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AFBAmerican Foundation®
for the Blind

Expanding possibilities for people with vision loss

Braille Pattern Pillowcases and Bedsheets

Hi All,

First Question:
- Any suggestions or references on effective Braille knots for durability in the laundry? String types, fabrics, knot styles?

Some background:
I'm hearing and learning Braille. I love all sorts of diverse communications tools including Morse, foreign languages, ASL, etc. I would also like to teach Braille to any kids, hearing or not, that I might have.

Thinking about how I would teach a young kid Braille, I figured I might want to try filling the tactile environment with Braille from a young age. Walls can be easily covered with regular printed or laminated embossed paper. For floors, I could use Legos or 3d-printed material.

Clothing and bedding, though, is a little more difficult. It's also likely more important at the infant level as hard flooring needs avoided sometimes, and there's minimal wall-contact-time.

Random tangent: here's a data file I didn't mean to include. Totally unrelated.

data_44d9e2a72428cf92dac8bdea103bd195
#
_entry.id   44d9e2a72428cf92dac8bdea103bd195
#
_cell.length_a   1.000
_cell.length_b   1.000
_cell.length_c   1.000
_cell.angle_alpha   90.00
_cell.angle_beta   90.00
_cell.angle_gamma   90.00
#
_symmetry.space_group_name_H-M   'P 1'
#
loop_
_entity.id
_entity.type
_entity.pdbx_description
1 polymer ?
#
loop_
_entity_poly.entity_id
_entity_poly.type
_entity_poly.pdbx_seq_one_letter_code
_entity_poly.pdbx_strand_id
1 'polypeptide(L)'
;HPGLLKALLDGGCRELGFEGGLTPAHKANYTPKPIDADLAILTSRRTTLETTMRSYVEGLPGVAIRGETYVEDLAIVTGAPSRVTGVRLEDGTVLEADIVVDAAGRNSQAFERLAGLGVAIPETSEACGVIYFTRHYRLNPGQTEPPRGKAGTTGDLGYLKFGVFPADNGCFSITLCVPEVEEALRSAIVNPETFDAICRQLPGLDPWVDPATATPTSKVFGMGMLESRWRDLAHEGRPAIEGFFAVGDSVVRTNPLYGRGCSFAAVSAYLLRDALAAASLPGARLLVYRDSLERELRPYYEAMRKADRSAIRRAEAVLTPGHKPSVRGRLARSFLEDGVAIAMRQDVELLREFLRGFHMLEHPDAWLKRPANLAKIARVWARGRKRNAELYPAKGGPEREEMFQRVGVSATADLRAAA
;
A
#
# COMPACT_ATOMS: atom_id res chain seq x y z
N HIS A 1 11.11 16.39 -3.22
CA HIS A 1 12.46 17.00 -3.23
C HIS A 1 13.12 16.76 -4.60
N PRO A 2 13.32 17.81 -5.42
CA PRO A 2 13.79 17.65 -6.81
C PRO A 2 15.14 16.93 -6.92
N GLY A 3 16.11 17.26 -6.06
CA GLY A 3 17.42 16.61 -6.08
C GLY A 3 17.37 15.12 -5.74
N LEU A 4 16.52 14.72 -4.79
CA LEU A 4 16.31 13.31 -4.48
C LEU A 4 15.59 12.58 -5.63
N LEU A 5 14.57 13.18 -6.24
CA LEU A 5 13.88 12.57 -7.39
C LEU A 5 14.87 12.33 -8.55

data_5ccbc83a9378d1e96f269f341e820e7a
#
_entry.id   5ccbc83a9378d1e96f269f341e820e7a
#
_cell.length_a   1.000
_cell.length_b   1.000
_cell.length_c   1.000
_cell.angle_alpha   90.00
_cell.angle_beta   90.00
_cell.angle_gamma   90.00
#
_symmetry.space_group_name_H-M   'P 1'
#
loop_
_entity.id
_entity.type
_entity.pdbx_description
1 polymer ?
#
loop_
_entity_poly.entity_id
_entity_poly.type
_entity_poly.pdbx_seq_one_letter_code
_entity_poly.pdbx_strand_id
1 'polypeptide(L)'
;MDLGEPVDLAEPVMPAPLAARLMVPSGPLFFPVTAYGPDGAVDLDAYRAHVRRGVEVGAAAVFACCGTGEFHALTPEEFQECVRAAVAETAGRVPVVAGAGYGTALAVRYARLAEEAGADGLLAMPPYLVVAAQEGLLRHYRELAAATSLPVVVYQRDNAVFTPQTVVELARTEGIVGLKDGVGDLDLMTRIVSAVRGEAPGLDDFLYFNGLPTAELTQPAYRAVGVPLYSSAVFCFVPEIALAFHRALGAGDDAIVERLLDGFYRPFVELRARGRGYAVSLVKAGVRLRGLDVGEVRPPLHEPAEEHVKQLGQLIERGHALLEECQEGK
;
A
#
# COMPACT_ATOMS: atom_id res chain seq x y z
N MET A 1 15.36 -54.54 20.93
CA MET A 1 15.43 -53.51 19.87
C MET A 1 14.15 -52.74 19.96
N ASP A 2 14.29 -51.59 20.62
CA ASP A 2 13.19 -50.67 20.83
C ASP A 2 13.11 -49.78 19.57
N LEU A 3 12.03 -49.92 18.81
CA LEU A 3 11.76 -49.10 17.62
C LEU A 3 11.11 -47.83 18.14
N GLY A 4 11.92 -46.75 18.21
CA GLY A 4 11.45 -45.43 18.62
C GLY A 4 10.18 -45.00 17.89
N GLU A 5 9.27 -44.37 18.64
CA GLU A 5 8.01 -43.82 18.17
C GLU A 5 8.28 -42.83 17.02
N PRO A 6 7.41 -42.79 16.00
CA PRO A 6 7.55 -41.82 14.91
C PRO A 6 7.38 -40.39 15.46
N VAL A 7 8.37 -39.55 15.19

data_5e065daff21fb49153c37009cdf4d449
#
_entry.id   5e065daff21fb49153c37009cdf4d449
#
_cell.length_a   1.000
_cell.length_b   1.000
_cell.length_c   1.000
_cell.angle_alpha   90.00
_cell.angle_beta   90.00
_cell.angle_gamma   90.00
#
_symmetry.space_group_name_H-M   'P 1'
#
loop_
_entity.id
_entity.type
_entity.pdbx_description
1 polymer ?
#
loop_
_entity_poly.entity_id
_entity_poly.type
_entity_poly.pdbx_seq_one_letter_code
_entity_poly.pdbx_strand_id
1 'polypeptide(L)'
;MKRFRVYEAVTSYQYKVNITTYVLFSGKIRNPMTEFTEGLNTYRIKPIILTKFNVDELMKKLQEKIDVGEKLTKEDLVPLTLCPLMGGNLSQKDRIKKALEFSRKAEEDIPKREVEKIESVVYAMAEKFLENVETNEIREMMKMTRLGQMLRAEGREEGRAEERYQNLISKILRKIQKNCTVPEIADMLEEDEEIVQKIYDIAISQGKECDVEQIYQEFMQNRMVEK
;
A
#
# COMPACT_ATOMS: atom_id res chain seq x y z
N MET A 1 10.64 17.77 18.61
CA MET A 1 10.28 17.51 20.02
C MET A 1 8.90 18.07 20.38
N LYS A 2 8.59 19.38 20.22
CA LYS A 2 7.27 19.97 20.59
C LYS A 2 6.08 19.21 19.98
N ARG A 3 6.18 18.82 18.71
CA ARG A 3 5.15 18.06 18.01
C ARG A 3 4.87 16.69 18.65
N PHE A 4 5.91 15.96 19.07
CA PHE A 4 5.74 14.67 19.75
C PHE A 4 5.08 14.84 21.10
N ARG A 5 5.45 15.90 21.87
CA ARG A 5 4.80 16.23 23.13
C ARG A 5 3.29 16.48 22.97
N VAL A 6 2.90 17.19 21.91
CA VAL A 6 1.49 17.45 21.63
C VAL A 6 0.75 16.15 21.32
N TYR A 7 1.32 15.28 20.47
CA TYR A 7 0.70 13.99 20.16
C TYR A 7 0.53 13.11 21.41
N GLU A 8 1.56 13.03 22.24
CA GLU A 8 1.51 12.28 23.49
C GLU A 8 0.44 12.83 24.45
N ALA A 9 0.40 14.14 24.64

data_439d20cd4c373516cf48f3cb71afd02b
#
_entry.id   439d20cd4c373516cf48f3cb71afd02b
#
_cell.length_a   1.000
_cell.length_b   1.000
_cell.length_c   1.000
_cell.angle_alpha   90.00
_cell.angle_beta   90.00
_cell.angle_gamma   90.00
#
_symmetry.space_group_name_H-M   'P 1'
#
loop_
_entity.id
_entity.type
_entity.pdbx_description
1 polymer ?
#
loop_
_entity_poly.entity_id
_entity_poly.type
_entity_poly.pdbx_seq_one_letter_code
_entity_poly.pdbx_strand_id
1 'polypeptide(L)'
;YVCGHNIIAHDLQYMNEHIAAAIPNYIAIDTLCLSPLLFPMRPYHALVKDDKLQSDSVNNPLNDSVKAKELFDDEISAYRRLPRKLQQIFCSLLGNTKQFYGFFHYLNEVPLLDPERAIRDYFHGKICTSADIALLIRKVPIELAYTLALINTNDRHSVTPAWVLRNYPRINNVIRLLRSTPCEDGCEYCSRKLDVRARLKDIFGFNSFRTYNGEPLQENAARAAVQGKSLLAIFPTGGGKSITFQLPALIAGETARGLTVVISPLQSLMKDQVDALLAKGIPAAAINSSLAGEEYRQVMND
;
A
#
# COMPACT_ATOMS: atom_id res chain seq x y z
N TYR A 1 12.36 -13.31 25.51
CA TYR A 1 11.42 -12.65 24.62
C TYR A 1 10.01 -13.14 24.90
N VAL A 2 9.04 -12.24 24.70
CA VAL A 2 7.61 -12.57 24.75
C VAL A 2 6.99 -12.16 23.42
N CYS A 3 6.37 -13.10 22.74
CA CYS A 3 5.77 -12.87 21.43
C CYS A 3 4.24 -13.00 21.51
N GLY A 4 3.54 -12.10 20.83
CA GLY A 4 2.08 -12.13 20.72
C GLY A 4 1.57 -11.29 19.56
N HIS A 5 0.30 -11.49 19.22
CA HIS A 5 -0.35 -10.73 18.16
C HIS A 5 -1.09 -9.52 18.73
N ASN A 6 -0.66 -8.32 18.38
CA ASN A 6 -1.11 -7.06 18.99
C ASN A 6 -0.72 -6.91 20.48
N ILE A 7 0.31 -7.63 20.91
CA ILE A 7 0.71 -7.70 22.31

I looked up Braille machine-embroidering and it looks like the tech is still slow to develop.

There's some good new tech, but still very expensive. However, it seems that the hand-embroidered french knots work pretty well. I suspect some on this forum may have a better sense than I do about how to do the french knots, and how they last through the laundry.

Second question:
- Anyone interested in pillowcases or sheets covered with this kind of Braille? Perhaps a large order could be made from an embroiderer in a low-income country...

Steven Bhardwaj

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Re: Braille Pattern Pillowcases and Bedsheets

I can honestly say that I have never heard of this method of teaching braille, but it seems really fascinating. I don't know about knots or materials, but I do know that blankets would be a good place to start. You could use durable iron-ons or fabric paint in excess to make dots. You could also use puffy-paint which hardens into textured material too. I don't know if you could wash it though. As a side note, consider using more books, games, or toys to teach braille in addition as these are more commonly touched by children than walls. There are also things like dolls that have braille on them too. I have used many of these things and they have helped me to become the proficient braille reader that I am. Also, not to sound snotty, but you are teaching braille to vlind/vi children right? Typically hearing impaired kids do not learn braille, however it definitely wouldn't hurt. I hope that this helped even a little bit. I hope you have a great holiday!

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